"I had no sense of self but I knew I didn't want to be a woman because bad things happen to women. I developed a very masculine self at a young age after being raped, and it was absolutely to dissociate myself from pain."
"I...feel that my experiences of sexual abuse massively impacted my ability to tolerate my presence within my body, and my relationship to the material consequences of operating this body."
"PTSD - raped by a girl at 19...Needed anything to show me a way out of my body. Anything to make it not the body that could be hurt by someone else."
6. Other Trauma
The child is trying to distance themselves from a severe trauma.
7. Bullying for being too effeminate or too butch
It's easy to see how this could happen. If you're constantly told you're "a sissy" or "a tomboy" and are severely bullied for it.
TWT was a nerdy, effeminate boy who was picked on by the other guys. He subconsciously decided it would be easier if he just WAS female, so he went to a clinic that was "progressive" for it's time and affirmed him in his wish to transition. He lived for 20 years as a woman, but never really felt right. It was only after years of GOOD psychotherapy that he realized that it was OK to be a guy and have feminine traits. Unfortunately, he is left with a permanently screwed up hormonal system.
8. Parent's wishes for a child of the other gender
It's hard to believe, but there are many documented cases.
Consider the sad story of Nancy Verhelst, who was legally euthanized in Belgium after a botched sex-change operation. Her patents hated and rejected her because she was a girl and they wanted another boy. So she tried to become a boy, and when it didn't work, she took her life.
In Williams vs Frymire (2012), the mother of a 5-year-old girl sent an email to the (divorced) father announcing that J. was transgender and would from then on be considered a boy, wear boy clothing, and be called "Bridge"; also that she would begin transitioning J. from girl to boy and she had discussed this with J's school. The mother was found by the courts to be forcing this on the child.
9. Feeling like a social outcast for any reason
In this case, taking on a transgender identity gives you instant popularity and social status. People will go out of their way to accept and befriend you "for who you are" to show how cool and open-minded they are.
"I believe that social anxiety and the desire to 'fit in' with the QSA (Queer-Straight Alliance) at my school--almost all non-binary or FTM women--led to my decision to identify as nonbinary."
10. Depression and Anxiety Disorders
"If only I were a boy, then I would be happy" also known as "The Grass is Always Greener" phenomenon. This is a frequent theme found in on-line discussion groups among teens.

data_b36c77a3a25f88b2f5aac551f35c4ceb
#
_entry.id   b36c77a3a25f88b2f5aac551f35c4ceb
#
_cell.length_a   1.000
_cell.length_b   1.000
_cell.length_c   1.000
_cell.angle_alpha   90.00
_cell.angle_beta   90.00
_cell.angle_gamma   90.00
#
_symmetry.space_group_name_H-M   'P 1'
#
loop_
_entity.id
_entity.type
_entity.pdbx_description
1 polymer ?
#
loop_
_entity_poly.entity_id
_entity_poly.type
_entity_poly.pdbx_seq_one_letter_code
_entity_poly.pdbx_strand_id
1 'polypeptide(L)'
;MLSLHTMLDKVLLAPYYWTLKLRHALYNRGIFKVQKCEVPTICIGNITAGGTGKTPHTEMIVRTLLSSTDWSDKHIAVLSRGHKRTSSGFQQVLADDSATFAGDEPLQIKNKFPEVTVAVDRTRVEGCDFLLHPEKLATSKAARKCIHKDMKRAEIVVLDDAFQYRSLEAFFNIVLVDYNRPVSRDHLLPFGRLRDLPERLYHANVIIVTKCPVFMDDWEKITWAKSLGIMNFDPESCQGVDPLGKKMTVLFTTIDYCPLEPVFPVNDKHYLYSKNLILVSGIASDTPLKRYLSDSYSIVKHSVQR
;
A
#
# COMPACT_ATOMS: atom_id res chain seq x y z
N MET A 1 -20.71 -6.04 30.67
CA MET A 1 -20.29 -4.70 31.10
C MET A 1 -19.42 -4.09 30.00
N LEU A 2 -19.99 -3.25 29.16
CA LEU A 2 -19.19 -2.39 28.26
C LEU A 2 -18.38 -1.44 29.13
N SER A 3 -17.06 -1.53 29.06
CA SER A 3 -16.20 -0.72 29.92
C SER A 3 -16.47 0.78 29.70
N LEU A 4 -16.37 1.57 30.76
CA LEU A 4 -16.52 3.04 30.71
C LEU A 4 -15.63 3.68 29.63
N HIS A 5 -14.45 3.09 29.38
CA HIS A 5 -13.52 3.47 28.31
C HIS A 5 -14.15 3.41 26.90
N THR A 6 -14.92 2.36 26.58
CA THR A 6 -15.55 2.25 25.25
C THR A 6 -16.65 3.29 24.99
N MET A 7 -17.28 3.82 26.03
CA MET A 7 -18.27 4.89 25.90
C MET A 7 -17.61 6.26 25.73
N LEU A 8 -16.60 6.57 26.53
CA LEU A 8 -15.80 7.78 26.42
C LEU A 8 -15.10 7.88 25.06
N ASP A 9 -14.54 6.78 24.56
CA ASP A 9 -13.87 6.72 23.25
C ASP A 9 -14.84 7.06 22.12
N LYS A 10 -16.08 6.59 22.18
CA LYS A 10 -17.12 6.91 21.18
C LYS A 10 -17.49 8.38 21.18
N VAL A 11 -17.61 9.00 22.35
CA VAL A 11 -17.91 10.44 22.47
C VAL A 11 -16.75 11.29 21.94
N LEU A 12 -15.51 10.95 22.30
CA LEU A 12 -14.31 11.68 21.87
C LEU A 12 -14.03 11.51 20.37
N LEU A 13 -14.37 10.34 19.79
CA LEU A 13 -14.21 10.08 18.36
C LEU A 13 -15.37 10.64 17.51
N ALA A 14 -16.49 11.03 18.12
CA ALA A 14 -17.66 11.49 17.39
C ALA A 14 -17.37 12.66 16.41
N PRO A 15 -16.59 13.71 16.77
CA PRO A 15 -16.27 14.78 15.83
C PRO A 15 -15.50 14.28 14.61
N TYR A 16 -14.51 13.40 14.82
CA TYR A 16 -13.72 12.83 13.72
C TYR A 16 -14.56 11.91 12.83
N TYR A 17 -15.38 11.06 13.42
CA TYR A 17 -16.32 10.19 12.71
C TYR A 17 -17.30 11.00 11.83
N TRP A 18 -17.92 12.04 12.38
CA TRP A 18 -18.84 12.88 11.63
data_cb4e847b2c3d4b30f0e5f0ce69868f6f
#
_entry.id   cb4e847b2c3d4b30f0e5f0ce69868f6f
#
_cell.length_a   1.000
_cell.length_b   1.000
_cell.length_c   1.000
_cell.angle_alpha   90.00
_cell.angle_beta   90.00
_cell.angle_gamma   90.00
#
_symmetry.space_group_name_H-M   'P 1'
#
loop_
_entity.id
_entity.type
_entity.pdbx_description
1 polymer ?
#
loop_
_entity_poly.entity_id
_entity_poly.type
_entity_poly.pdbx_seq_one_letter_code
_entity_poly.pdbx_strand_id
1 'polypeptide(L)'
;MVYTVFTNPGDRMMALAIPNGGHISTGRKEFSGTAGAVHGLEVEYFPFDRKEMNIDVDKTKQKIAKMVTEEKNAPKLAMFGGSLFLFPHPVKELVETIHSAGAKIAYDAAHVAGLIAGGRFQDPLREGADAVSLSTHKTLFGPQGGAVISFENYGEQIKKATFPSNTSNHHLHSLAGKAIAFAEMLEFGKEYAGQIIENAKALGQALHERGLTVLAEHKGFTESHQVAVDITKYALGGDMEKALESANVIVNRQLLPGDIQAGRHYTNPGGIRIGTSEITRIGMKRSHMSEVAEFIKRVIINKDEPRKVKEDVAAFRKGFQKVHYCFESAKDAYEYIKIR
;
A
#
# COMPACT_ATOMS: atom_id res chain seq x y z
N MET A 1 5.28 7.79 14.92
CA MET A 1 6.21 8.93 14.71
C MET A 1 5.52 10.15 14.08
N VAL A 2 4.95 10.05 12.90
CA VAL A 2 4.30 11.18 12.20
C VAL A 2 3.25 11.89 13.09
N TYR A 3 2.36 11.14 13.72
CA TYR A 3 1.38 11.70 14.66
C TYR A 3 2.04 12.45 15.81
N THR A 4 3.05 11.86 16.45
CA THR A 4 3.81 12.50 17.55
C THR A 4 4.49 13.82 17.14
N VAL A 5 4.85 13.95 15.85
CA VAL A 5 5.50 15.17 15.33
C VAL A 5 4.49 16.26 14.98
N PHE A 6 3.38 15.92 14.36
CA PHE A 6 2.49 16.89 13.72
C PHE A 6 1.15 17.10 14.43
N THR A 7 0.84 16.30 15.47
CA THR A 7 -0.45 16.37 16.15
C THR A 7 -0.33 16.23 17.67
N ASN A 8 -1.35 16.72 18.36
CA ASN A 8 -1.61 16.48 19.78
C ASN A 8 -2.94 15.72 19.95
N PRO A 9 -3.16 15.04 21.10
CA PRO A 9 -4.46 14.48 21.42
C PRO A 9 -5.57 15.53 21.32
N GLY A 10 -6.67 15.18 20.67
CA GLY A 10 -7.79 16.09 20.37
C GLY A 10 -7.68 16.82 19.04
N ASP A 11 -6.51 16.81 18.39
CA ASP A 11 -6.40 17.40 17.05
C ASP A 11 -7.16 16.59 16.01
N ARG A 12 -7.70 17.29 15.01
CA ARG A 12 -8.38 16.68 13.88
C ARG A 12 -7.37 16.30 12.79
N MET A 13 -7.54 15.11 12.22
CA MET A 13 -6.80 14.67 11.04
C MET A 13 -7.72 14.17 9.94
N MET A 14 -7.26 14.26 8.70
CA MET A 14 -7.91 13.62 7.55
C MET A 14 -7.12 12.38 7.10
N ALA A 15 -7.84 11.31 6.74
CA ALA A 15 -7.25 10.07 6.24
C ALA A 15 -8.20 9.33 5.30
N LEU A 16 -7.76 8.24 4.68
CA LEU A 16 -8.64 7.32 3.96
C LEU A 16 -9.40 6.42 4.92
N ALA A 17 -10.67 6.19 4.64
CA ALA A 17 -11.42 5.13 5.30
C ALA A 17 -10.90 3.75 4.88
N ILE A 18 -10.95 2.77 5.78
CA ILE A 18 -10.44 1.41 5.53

"My dysphoria certainly fed my depression and vice versa, pushing me to identify as a trans man and look into transitioning."
"I felt that because I was depressed and wanted to escape my body, that transition would help solve all my problems."
"I feel like anxiety worsened by vitriolic 2013 Tumblr discourse kinda...made me, an impressionable kid, feel like I was a bad person if I wasn't trans"
11. Body Dysmorphia and Eating Disorders
This is the case when someone thinks their body is ugly or defective in some way. Anorexia is a form of body dysmorphia. So is gender dysphoria.
"...Body Dysmorphic Disorder was often misconstrued with Dysphoria, as I constantly felt my body was "wrong," and felt less so when not performing femininity."
"I confused my body dysmorphia, brought on by the pressure to be thin, small and beautiful and worsened by my anorexia, with dysphoria. I thought that the only way I could be happy being large and strong and obnoxious and taking up space was by being male."
12. Cultural Homophobia
In many muslim countries, homosexuals are forced to transition, which is considered to be more socially acceptable than homosexuality.
Other Possible Causes
There are many more possible reasons that would cause someone would reject their gender, including self-hatred, (medically-perpetrated) self-harm, Munchausen syndrome, Munchausen by proxy, mysogyny, male privilege (especially in muslim countries) and more. The list is very long.
Proponents of transgenderism are quick to argue that these are anomalies, and detransitioners are few and far between. However, this female detransition and reidentification survey and a larger, more formalized study due out imminently by Dr. Lisa Littman, adjunct professor at the Mount Sinai Hospital in New York, tell a far different story.